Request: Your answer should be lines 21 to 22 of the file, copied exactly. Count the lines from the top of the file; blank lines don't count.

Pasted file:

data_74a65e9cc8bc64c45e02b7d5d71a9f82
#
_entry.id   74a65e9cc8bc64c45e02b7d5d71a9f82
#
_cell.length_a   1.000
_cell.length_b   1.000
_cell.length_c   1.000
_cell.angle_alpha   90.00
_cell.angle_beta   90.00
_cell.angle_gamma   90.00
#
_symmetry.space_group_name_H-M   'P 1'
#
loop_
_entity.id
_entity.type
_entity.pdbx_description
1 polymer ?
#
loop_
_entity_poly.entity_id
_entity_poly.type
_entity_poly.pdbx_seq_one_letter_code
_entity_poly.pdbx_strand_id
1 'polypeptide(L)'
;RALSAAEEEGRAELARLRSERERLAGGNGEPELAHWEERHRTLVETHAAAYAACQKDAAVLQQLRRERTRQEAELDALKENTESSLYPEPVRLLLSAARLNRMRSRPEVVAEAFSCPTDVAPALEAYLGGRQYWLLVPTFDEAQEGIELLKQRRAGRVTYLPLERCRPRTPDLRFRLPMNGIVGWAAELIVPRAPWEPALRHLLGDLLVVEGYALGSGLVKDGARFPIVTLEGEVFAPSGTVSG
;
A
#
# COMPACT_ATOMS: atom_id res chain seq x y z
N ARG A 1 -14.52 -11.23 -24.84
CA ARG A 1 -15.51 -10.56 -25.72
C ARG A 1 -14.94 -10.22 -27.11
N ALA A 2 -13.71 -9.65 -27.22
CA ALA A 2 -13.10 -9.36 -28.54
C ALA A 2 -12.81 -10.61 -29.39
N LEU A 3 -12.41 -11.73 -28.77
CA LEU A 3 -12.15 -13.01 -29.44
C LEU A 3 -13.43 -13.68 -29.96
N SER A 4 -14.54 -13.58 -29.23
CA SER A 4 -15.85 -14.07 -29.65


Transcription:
_entity_poly.entity_id
_entity_poly.type